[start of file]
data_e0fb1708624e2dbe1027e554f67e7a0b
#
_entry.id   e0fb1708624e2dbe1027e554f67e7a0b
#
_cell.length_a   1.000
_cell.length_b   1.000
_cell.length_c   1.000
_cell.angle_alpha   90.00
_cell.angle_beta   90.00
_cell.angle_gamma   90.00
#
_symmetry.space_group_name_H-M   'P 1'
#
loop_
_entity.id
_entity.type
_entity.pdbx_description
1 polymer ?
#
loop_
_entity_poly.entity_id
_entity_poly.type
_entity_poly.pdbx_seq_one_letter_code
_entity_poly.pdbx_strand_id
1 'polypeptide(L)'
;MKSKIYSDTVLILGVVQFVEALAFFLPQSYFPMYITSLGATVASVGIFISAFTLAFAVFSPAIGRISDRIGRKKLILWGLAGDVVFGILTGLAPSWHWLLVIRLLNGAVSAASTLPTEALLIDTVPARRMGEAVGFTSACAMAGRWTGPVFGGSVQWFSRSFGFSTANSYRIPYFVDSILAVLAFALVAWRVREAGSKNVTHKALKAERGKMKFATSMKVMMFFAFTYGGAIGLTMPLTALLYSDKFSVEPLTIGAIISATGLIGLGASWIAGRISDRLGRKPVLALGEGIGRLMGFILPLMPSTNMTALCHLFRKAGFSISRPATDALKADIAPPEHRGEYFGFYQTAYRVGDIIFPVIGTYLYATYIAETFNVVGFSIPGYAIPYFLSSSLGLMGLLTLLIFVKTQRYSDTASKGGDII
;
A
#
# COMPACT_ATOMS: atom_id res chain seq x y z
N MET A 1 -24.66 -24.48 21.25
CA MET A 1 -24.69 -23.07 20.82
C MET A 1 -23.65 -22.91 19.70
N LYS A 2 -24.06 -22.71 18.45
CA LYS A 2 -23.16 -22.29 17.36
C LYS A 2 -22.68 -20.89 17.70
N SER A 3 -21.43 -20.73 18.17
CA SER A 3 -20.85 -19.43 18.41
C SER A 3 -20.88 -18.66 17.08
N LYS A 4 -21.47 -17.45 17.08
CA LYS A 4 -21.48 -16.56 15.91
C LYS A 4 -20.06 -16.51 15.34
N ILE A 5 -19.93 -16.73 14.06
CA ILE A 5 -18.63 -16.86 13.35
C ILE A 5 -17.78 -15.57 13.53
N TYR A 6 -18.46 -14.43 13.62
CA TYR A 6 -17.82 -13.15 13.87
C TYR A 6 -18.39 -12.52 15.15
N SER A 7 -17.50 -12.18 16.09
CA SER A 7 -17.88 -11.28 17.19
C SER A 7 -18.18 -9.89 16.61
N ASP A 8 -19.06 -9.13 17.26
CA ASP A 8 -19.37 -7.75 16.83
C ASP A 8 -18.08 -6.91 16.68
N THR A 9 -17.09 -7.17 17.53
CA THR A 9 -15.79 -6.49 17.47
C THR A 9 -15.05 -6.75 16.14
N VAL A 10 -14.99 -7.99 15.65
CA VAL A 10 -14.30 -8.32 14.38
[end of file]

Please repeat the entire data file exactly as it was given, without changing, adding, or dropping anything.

data_e0fb1708624e2dbe1027e554f67e7a0b
#
_entry.id   e0fb1708624e2dbe1027e554f67e7a0b
#
_cell.length_a   1.000
_cell.length_b   1.000
_cell.length_c   1.000
_cell.angle_alpha   90.00
_cell.angle_beta   90.00
_cell.angle_gamma   90.00
#
_symmetry.space_group_name_H-M   'P 1'
#
loop_
_entity.id
_entity.type
_entity.pdbx_description
1 polymer ?
#
loop_
_entity_poly.entity_id
_entity_poly.type
_entity_poly.pdbx_seq_one_letter_code
_entity_poly.pdbx_strand_id
1 'polypeptide(L)'
;MKSKIYSDTVLILGVVQFVEALAFFLPQSYFPMYITSLGATVASVGIFISAFTLAFAVFSPAIGRISDRIGRKKLILWGLAGDVVFGILTGLAPSWHWLLVIRLLNGAVSAASTLPTEALLIDTVPARRMGEAVGFTSACAMAGRWTGPVFGGSVQWFSRSFGFSTANSYRIPYFVDSILAVLAFALVAWRVREAGSKNVTHKALKAERGKMKFATSMKVMMFFAFTYGGAIGLTMPLTALLYSDKFSVEPLTIGAIISATGLIGLGASWIAGRISDRLGRKPVLALGEGIGRLMGFILPLMPSTNMTALCHLFRKAGFSISRPATDALKADIAPPEHRGEYFGFYQTAYRVGDIIFPVIGTYLYATYIAETFNVVGFSIPGYAIPYFLSSSLGLMGLLTLLIFVKTQRYSDTASKGGDII
;
A
#
# COMPACT_ATOMS: atom_id res chain seq x y z
N MET A 1 -24.66 -24.48 21.25
CA MET A 1 -24.69 -23.07 20.82
C MET A 1 -23.65 -22.91 19.70
N LYS A 2 -24.06 -22.71 18.45
CA LYS A 2 -23.16 -22.29 17.36
C LYS A 2 -22.68 -20.89 17.70
N SER A 3 -21.43 -20.73 18.17
CA SER A 3 -20.85 -19.43 18.41
C SER A 3 -20.88 -18.66 17.08
N LYS A 4 -21.47 -17.45 17.08
CA LYS A 4 -21.48 -16.56 15.91
C LYS A 4 -20.06 -16.51 15.34
N ILE A 5 -19.93 -16.73 14.06
CA ILE A 5 -18.63 -16.86 13.35
C ILE A 5 -17.78 -15.57 13.53
N TYR A 6 -18.46 -14.43 13.62
CA TYR A 6 -17.82 -13.15 13.87
C TYR A 6 -18.39 -12.52 15.15
N SER A 7 -17.50 -12.18 16.09
CA SER A 7 -17.88 -11.28 17.19
C SER A 7 -18.18 -9.89 16.61
N ASP A 8 -19.06 -9.13 17.26
CA ASP A 8 -19.37 -7.75 16.83
C ASP A 8 -18.08 -6.91 16.68
N THR A 9 -17.09 -7.17 17.53
CA THR A 9 -15.79 -6.49 17.47
C THR A 9 -15.05 -6.75 16.14
N VAL A 10 -14.99 -7.99 15.65
CA VAL A 10 -14.30 -8.32 14.38